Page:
Convergent squint is most common in infants and young children, at which time it is particularly dangerous to sight because vision in the squinting eye is suppressed causing amblyopia, which, if untreated at the time of its development, becomes permanent.
This loss of high definition vision is greater the earlier the squint occurs and the longer it is left untreated. It is totally reversible if the squint is treated early.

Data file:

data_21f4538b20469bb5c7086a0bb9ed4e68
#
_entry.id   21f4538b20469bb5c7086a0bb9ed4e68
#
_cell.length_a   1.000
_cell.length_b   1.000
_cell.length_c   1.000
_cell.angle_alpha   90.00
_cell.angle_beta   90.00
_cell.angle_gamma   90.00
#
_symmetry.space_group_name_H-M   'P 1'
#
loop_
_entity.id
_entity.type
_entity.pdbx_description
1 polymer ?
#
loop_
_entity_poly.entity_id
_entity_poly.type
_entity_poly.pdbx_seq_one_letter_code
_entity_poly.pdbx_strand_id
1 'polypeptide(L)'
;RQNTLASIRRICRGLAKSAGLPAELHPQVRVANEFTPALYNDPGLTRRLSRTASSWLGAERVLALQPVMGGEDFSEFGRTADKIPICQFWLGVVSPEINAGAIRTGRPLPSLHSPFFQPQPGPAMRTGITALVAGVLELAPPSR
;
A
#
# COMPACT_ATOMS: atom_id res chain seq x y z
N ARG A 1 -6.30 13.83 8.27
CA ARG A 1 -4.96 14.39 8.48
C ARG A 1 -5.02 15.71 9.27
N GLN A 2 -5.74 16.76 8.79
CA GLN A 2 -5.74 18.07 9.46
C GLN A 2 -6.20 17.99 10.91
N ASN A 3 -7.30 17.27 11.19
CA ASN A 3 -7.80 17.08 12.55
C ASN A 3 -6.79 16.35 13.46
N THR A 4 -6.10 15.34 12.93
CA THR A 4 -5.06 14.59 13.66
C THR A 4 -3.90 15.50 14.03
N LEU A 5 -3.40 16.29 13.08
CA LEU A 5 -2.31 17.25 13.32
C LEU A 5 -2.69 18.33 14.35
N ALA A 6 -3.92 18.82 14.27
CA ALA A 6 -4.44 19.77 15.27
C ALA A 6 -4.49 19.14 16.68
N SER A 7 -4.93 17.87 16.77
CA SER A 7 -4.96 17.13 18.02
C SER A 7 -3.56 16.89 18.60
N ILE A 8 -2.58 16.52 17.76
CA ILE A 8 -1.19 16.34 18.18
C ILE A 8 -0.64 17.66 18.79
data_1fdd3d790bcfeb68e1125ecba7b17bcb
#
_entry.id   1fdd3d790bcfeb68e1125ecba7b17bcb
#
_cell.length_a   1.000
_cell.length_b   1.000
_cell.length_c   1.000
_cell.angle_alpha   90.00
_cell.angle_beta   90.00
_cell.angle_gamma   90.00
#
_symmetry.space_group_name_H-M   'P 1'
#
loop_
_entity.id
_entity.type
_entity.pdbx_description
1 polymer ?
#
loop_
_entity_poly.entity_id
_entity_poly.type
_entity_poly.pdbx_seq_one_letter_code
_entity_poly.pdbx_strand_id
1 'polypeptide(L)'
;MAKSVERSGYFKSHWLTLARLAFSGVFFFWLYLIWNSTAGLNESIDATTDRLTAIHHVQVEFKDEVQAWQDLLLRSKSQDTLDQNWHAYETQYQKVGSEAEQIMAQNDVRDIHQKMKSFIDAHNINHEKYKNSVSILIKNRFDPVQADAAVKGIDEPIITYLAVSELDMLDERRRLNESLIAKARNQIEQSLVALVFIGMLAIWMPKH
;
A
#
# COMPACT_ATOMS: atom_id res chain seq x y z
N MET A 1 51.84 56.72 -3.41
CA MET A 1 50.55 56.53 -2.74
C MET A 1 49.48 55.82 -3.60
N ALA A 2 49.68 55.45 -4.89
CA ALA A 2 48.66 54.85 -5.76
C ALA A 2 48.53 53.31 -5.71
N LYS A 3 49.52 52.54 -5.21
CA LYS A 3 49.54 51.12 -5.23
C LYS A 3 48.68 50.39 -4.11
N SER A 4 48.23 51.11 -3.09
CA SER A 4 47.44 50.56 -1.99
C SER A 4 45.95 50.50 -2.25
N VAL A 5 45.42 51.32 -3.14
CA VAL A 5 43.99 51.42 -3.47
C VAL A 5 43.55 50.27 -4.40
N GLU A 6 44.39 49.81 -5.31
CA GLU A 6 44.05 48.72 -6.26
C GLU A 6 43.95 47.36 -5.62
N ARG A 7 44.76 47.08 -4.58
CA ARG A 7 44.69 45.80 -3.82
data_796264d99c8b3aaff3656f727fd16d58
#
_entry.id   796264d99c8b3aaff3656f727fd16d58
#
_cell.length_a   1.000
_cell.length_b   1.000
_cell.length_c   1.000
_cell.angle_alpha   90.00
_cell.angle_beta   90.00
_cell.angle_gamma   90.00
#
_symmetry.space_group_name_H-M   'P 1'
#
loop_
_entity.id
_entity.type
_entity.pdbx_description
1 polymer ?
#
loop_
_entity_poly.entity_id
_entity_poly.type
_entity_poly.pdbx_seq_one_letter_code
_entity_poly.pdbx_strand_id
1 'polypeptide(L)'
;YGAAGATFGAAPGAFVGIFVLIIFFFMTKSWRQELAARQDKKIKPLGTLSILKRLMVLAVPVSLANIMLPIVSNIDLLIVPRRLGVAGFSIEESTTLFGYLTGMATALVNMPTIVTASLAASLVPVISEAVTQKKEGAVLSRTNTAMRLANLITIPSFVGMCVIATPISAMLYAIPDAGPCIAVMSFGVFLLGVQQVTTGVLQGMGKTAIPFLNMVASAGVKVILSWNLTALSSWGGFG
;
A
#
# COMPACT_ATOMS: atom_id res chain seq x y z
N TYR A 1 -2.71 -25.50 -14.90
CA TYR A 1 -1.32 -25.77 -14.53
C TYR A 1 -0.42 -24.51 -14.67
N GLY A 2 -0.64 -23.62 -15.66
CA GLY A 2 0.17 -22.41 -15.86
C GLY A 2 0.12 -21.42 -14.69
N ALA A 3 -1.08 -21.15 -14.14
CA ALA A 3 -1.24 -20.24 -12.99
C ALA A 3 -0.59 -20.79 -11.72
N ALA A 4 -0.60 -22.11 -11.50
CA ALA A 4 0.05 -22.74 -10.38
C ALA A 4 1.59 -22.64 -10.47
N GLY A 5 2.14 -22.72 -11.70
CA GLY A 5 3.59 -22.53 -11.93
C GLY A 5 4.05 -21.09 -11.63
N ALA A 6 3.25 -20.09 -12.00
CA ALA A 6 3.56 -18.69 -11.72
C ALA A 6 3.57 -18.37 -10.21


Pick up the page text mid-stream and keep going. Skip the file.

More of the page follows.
Even if the vision is restored to a squinting eye by occlusion treatment - i.e. putting a patch over the better eye - there may remain a loss of binocular vision. This too is dependent upon the stage at which treatment is begun, so it is essential to refer a suspected squint as soon as it is noticed.